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inflammation of the retina.
retinitis circina´ta (circinate retinitis) circinate retinopathy.
cytomegalovirus retinitis opportunistic infection of the retina by cytomegalovirus, seen in immunocompromised patients; symptoms include retinal necrosis and hemorrhage, leading to blindness.
exudative retinitis exudative retinopathy.
retinitis pigmento´sa a group of diseases, frequently hereditary, marked by progressive loss of retinal response (as recorded by the electroretinograph), retinal atrophy, attenuation of retinal vessels, and clumping of the pigment, with contraction of the field of vision. It may be transmitted as a dominant, recessive, or X-linked trait and is sometimes associated with other genetic defects. It may become manifest at the age of two or three years, or it may follow a slow course over a period of years. There is no successful treatment or cure for the condition. Early diagnosis allows the patient to prepare for the eventual loss of vision.
retinitis proli´ferans a condition that may result from intraocular hemorrhage, with neovascularization and the formation of fibrous bands extending into the vitreous from the retina; retinal detachment may result.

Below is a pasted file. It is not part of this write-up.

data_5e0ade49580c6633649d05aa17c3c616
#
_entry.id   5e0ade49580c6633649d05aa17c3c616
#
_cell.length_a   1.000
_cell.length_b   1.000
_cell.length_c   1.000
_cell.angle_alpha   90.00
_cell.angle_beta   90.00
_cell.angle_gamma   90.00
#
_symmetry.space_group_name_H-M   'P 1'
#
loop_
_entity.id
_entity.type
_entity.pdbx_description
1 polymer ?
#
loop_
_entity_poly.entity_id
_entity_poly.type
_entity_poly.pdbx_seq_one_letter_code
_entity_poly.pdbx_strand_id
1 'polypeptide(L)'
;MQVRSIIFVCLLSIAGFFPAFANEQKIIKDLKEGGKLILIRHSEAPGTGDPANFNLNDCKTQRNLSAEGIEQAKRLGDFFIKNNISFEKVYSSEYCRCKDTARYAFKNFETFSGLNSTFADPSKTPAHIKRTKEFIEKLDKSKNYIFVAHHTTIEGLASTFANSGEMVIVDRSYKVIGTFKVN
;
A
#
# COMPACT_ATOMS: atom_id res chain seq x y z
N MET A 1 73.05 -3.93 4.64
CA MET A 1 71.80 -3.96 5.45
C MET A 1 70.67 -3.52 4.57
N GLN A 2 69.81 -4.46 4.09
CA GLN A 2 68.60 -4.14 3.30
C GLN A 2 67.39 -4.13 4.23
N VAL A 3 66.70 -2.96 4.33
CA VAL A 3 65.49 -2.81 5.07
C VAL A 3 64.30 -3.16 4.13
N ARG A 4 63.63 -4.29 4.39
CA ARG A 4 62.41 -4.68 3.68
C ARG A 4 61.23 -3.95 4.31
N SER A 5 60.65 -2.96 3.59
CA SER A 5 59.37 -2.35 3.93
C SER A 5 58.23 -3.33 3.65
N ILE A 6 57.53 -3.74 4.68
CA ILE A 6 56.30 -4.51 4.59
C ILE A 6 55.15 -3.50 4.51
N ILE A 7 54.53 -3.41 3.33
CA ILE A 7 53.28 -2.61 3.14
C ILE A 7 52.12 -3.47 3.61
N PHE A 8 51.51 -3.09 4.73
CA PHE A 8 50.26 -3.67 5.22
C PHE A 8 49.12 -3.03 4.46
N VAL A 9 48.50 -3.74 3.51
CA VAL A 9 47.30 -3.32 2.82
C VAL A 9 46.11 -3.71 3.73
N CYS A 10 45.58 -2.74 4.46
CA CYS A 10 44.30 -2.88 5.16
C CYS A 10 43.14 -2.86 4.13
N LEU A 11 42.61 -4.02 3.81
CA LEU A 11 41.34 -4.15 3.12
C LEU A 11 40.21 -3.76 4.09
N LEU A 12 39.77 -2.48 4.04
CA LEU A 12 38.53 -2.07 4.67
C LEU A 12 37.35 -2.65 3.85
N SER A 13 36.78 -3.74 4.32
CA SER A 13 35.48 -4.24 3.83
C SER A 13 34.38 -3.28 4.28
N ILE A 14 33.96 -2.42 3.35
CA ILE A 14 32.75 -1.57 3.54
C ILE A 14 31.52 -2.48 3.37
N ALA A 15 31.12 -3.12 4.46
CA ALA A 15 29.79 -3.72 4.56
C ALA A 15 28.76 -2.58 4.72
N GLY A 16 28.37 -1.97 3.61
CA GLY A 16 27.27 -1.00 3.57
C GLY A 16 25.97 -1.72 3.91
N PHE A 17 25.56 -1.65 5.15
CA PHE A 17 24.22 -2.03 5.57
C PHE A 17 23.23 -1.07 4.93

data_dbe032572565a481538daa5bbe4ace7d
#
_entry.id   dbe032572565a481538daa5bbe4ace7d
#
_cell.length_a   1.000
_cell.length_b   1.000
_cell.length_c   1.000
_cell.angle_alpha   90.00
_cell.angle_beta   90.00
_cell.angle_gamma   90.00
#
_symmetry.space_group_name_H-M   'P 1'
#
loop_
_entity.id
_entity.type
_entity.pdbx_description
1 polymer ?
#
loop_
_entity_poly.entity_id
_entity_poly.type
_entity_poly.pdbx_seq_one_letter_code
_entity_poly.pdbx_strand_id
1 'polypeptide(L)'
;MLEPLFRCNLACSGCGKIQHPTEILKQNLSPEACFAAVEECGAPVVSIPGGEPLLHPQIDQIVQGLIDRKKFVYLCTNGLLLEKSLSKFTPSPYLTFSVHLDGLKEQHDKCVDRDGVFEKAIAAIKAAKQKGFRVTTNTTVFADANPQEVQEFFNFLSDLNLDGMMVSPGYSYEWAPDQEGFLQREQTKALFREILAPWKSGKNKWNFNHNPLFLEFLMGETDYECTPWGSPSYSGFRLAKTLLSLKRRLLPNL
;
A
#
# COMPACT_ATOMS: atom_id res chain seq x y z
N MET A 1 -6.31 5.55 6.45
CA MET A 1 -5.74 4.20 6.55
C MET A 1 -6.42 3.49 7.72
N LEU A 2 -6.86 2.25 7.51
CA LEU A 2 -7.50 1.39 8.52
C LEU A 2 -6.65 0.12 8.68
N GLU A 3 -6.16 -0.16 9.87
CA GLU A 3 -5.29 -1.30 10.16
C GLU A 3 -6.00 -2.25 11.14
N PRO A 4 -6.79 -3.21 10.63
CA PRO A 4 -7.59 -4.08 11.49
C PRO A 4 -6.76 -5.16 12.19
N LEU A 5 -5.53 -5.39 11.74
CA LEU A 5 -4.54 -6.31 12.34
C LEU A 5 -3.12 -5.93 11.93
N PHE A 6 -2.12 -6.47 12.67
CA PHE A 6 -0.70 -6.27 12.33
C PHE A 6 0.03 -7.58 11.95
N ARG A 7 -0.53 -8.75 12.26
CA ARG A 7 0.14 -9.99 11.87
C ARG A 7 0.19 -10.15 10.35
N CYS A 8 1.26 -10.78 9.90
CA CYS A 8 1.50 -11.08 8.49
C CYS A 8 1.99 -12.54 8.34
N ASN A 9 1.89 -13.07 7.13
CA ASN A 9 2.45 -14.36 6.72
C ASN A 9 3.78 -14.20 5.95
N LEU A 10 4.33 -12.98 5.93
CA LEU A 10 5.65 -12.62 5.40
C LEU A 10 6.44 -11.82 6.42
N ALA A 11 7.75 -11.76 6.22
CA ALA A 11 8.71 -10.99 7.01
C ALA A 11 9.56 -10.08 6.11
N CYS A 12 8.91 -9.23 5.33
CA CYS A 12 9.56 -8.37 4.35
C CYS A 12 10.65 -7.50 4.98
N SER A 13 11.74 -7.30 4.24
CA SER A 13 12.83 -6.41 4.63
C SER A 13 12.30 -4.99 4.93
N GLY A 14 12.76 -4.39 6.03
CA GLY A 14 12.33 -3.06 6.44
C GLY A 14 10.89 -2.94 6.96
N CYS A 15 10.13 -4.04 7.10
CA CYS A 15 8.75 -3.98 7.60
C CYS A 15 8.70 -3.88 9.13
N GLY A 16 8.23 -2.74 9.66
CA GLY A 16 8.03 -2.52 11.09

suppurative retinitis retinitis due to pyemic infection.
cytomegalovirus retinitisOphthalmology CMV infection of the eye, a common opportunistic infection in AIDS, a complication of disseminated CMV infection Clinical Retinal inflammation, blindness Management Antivirals–eg, foscarnet, cidofovir, gancyclovir, systemically and as a ganciclovir implant Prognosis Without treatment, retinal necrosis, vision loss
cytomegalovirus retinitisAbbreviation: CMV retinitis
The most common eye infection in patients with acquired immunodeficiency syndrome. This opportunistic infection is responsible for visual impairment and blindness if left untreated.
See also: retinitis
retinitis, cytomegalovirus (CMV retinitis)
A rare, chronic, diffuse infection of the retina caused by the cytomegalovirus (CMV), a member of the herpesvirus group. It affects people with an impaired immune system as a result of either AIDS, organ transplantation or chemotherapy for some malignancies such as leukaemia. The signs are whitish retinal lesions, which look granular (not fluffy, cotton-wool spots). These lesions progress into retinal necrosis with absolute visual field loss in that area. The lesions are usually accompanied by haemorrhages. Eventually the lesions coalesce and involve the entire fundus, resulting in complete visual loss. In the initial phase of the disease most patients are usually asymptomatic while those with symptoms will complain of floaters, blurred vision, photopsia, scotomas, metamorphopsia, etc. In some cases, retinal detachment follows the disease. Treatment with dihydroxy propoxymethyl guanine and ganciclovir produces some regression of the disease. See acquired immuno-deficiency syndrome.